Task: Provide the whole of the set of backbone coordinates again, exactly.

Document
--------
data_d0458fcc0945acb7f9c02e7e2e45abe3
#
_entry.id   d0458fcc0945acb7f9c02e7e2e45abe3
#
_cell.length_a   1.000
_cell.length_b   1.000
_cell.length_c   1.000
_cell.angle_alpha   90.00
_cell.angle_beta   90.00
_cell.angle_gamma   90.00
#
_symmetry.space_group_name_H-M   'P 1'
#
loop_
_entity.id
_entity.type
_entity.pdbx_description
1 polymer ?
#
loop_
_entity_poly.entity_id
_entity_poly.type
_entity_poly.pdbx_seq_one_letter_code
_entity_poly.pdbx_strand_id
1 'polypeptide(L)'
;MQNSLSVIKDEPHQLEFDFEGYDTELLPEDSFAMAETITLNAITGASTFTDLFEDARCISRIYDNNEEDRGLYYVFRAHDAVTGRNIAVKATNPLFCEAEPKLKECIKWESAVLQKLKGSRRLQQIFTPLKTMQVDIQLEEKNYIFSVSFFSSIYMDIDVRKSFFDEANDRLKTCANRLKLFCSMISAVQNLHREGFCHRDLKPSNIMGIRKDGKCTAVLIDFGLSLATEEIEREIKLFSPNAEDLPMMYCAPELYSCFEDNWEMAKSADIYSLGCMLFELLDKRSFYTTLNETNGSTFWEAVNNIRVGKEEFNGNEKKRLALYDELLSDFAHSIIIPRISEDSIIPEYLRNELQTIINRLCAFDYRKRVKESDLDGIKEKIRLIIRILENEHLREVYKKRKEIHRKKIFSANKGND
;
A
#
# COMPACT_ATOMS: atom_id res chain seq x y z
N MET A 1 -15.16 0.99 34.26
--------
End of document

data_d0458fcc0945acb7f9c02e7e2e45abe3
#
_entry.id   d0458fcc0945acb7f9c02e7e2e45abe3
#
_cell.length_a   1.000
_cell.length_b   1.000
_cell.length_c   1.000
_cell.angle_alpha   90.00
_cell.angle_beta   90.00
_cell.angle_gamma   90.00
#
_symmetry.space_group_name_H-M   'P 1'
#
loop_
_entity.id
_entity.type
_entity.pdbx_description
1 polymer ?
#
loop_
_entity_poly.entity_id
_entity_poly.type
_entity_poly.pdbx_seq_one_letter_code
_entity_poly.pdbx_strand_id
1 'polypeptide(L)'
;MQNSLSVIKDEPHQLEFDFEGYDTELLPEDSFAMAETITLNAITGASTFTDLFEDARCISRIYDNNEEDRGLYYVFRAHDAVTGRNIAVKATNPLFCEAEPKLKECIKWESAVLQKLKGSRRLQQIFTPLKTMQVDIQLEEKNYIFSVSFFSSIYMDIDVRKSFFDEANDRLKTCANRLKLFCSMISAVQNLHREGFCHRDLKPSNIMGIRKDGKCTAVLIDFGLSLATEEIEREIKLFSPNAEDLPMMYCAPELYSCFEDNWEMAKSADIYSLGCMLFELLDKRSFYTTLNETNGSTFWEAVNNIRVGKEEFNGNEKKRLALYDELLSDFAHSIIIPRISEDSIIPEYLRNELQTIINRLCAFDYRKRVKESDLDGIKEKIRLIIRILENEHLREVYKKRKEIHRKKIFSANKGND
;
A
#
# COMPACT_ATOMS: atom_id res chain seq x y z
N MET A 1 -15.16 0.99 34.26